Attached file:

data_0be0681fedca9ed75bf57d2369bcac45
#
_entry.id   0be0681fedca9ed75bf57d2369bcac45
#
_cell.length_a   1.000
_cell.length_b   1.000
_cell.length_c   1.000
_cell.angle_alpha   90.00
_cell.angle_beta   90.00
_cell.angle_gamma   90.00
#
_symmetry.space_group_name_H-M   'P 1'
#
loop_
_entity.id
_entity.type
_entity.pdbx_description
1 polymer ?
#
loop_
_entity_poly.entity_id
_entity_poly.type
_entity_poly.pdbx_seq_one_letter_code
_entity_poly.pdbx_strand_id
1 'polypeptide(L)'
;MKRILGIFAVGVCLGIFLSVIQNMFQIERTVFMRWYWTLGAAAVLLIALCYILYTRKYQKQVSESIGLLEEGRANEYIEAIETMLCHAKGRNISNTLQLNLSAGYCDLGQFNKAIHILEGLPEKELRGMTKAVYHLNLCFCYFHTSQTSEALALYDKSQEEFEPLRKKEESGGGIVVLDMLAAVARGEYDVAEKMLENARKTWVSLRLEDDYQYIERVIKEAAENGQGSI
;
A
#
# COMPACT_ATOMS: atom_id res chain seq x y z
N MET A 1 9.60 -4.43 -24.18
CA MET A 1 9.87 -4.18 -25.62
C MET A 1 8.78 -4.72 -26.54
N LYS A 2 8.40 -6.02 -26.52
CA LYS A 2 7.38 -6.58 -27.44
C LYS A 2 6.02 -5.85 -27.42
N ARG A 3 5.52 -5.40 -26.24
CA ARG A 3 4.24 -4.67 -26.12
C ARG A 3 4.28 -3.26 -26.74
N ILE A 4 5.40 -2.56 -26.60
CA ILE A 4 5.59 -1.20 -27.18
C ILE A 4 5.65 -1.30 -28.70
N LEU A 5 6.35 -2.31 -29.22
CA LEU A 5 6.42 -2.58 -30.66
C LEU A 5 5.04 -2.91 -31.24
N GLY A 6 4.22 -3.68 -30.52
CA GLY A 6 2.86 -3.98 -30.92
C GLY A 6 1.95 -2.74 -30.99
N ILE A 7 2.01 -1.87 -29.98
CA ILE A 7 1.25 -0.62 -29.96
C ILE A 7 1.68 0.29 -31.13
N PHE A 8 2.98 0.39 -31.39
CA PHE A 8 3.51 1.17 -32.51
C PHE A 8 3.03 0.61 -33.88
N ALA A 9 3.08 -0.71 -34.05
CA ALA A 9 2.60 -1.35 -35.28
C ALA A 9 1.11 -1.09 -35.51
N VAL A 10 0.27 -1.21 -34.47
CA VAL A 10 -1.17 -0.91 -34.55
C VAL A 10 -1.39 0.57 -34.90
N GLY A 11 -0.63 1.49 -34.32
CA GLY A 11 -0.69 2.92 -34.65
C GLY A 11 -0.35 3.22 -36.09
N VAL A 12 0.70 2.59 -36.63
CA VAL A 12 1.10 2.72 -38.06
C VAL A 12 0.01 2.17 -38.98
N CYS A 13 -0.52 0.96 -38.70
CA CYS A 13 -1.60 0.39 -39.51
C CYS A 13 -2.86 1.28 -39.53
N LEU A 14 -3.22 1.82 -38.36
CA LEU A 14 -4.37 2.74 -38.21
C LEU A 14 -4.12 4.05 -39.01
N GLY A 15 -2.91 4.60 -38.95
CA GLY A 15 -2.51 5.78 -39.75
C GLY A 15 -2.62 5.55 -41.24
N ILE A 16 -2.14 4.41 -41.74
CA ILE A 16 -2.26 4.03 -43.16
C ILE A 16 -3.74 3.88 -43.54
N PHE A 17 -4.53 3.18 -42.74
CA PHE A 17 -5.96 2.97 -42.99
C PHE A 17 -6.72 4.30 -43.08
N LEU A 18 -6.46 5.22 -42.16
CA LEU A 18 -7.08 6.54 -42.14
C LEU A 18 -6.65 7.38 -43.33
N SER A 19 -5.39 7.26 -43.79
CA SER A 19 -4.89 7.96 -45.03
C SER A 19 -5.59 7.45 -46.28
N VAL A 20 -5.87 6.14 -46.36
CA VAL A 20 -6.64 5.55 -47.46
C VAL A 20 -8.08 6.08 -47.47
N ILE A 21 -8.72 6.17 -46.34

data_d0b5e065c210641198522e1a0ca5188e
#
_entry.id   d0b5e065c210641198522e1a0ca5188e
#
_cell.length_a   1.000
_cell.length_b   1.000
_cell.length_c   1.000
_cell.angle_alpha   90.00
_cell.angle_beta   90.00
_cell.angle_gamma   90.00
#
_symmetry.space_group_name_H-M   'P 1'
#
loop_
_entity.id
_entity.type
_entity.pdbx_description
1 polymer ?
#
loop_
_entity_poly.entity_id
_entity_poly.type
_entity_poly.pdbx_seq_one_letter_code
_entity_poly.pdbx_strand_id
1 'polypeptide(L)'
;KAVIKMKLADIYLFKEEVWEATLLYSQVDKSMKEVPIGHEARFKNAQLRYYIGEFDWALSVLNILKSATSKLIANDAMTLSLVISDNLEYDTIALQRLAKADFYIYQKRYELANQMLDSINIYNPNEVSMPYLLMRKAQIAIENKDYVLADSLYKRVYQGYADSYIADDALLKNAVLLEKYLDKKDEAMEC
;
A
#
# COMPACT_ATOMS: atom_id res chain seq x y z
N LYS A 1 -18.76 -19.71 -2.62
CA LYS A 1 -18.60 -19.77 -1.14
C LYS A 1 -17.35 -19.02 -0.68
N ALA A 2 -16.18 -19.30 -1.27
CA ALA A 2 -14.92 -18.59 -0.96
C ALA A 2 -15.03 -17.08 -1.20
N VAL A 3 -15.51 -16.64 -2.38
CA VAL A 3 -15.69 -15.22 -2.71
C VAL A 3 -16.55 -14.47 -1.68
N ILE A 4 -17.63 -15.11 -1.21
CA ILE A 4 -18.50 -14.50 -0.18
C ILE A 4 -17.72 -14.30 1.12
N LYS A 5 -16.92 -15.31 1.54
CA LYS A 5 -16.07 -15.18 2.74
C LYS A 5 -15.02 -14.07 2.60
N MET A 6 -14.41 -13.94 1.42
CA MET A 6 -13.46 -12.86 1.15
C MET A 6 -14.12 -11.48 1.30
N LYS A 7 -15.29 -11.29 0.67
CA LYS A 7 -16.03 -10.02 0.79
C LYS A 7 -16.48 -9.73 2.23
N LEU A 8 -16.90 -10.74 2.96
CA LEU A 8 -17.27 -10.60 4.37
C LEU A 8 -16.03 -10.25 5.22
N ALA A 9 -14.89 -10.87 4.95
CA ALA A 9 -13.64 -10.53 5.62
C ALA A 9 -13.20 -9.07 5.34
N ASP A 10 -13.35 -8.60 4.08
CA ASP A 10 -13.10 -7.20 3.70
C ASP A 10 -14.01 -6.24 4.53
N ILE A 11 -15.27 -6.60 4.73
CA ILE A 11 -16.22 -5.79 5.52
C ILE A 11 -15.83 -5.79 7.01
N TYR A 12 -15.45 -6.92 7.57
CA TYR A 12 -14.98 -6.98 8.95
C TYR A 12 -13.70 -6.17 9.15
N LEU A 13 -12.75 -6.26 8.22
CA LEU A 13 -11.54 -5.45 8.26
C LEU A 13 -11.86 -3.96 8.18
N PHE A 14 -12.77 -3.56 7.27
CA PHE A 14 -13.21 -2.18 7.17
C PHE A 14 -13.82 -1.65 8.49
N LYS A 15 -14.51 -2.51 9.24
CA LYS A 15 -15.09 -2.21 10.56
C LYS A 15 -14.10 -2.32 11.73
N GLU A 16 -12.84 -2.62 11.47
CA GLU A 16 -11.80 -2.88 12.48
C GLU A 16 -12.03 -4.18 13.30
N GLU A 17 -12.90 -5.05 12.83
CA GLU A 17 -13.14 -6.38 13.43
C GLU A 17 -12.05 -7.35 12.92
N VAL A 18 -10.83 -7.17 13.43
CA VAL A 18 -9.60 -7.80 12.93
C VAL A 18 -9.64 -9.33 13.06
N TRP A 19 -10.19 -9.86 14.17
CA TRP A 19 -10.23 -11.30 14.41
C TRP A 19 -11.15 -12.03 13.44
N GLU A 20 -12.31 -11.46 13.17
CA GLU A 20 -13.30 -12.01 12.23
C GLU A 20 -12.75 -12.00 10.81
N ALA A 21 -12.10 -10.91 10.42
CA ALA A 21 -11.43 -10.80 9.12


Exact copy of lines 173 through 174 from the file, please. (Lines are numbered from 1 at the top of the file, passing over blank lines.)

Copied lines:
N VAL A 18 -10.83 -7.17 13.43
CA VAL A 18 -9.60 -7.80 12.93